But I felt dirty afterwards, hence my anonymity.

Blind Art Director said...

re anon @4.39

No no, please don't like the Churchill ads, they're awful, terrible ads, so crap that I found myself calling Churchill the other night to get a quote. Doh. It worked.

But I felt dirty afterwards, hence my anonymity.

Sell! Sell! said...

Quality post scamp. Part of the appeal of Mr Webster's creations was that they always seemed to have a warmth to them - even the Humphreys were 'cuddly sinister' - there was no sense of them trying to be to-cool-for-school. I think that helped them to become popular and endure.

kate moss said...

I've invented a character.

It's called stinky the minge (it's based on a real whoopsie-la-la).

She gets into lots of amusing scrapes, like the funny time she opened her curtains to find a throng of flesh-flutes baying for ingress.

Of course she let them all in and had a great time as they rode and dived and spent their tributes, one by one.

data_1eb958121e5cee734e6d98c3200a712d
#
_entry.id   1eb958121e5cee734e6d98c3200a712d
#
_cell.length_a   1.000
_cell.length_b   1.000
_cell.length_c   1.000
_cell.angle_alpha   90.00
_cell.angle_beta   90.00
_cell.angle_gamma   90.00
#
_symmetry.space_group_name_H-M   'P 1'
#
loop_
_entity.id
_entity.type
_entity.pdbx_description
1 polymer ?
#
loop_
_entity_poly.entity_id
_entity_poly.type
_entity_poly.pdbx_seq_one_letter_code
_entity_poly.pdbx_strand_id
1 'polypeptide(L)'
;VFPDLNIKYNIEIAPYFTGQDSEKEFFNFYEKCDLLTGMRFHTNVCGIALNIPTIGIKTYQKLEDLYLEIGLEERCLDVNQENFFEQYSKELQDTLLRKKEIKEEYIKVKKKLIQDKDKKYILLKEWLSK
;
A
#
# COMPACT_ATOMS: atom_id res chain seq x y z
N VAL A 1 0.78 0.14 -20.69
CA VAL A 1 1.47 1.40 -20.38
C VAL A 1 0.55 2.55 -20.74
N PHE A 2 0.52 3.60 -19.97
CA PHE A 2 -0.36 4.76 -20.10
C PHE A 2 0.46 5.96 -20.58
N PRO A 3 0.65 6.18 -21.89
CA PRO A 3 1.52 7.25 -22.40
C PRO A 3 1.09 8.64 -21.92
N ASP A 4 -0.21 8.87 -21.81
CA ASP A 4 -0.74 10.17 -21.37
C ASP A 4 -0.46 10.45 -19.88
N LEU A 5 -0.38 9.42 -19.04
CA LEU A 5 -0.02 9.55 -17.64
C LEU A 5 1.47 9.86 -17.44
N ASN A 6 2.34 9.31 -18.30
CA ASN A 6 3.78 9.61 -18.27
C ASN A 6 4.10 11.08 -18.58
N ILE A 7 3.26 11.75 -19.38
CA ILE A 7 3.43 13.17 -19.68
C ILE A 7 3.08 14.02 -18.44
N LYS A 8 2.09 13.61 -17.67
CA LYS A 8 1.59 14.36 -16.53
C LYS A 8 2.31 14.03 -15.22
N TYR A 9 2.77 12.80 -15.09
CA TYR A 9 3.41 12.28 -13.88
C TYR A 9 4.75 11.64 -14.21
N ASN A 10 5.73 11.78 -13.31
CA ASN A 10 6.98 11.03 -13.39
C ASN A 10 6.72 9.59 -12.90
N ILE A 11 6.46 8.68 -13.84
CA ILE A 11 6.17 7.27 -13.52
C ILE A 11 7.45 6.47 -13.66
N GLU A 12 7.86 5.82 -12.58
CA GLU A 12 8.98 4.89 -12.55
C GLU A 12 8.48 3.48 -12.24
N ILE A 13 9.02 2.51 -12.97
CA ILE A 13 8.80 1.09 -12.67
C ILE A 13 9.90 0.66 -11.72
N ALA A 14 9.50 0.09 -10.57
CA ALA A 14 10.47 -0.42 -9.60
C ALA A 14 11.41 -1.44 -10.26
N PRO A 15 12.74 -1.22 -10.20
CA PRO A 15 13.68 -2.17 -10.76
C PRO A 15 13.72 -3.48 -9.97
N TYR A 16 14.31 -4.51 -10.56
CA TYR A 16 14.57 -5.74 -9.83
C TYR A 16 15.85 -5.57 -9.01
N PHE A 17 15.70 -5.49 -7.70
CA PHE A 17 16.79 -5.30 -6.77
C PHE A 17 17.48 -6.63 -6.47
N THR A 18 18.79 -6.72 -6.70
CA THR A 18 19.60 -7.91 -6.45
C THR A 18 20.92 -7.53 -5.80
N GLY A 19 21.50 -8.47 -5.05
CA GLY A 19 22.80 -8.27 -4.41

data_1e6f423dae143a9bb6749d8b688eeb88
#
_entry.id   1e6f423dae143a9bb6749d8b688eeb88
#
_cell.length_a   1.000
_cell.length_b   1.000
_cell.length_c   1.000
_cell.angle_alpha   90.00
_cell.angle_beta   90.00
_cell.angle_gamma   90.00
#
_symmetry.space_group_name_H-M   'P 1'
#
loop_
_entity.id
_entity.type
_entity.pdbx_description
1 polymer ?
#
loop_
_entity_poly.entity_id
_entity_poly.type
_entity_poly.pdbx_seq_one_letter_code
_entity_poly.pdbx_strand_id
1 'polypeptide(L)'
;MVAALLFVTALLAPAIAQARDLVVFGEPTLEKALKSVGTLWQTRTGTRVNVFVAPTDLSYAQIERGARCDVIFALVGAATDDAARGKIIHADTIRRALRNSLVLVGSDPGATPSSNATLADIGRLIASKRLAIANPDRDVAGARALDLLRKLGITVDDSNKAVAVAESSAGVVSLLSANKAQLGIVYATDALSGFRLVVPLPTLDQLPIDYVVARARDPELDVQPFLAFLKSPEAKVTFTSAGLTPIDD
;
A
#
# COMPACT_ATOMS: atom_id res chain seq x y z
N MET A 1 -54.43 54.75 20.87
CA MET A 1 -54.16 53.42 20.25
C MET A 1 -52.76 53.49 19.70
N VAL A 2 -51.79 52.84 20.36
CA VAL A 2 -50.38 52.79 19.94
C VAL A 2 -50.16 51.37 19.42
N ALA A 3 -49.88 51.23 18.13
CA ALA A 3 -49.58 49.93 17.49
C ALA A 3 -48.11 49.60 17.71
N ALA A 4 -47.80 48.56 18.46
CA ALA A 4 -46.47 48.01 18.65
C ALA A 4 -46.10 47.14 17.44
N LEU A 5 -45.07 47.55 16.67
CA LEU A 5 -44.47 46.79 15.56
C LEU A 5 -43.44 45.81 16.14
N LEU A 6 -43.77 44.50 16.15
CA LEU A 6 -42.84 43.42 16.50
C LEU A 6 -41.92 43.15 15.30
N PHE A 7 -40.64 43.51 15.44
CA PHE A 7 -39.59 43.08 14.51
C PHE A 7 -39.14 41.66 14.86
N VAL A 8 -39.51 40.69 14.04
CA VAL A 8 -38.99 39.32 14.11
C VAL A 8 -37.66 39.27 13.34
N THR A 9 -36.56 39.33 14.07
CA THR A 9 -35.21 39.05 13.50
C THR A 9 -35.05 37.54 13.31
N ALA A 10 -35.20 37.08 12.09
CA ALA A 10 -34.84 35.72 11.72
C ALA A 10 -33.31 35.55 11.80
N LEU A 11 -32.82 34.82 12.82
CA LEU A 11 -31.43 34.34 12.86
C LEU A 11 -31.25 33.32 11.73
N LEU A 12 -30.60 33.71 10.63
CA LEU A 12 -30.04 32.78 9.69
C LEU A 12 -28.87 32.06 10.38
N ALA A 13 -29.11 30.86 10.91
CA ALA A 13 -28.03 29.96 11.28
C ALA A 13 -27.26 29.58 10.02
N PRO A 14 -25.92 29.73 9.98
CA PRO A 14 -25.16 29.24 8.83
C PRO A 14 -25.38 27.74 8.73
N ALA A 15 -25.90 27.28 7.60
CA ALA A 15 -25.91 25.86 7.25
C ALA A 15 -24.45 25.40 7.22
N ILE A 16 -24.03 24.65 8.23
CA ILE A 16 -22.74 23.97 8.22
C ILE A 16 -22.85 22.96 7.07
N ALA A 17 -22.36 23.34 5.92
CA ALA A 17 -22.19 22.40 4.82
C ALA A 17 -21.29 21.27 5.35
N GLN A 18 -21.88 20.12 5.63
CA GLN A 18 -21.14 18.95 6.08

'What's she selling?' I hear you ask.

Nothing. It was just a silly little story about my lovely wet fanny.

Anonymous said...

oh yeah the hofmeister bear is so great.. i mean, can you even get that piece of shit lager anywhere these days? sold it like a true pro there!

Anonymous said...

And he reversed his technique by basing John Smith's Arkwright on Andy Capp.

rjhayter said...

Anon 8.26: Unfortunately, the character was better than the beer.

There was a lot of crap lagers in the 80s that it's hard to find now (thankfully): Harp (awful); John Smiths Lager (an anachronism or perhaps an oxymoron – discuss); Kestrel (you had to >pretend< to be drunk after 4 cans of it).

Any more for any more?

Anonymous said...

What would John Webster do? Turn in his grave if he saw that Pepsi Max ad.

]-[appy Thought said...

@ Anon, 4:39 PM

Forget ITV or PGtips, that's Mother's monkey that is! If PGtips get tired of him he'll go be the Millar monkey or something. He has become a character in his own right, he just happens to associate with brands for large amounts of money.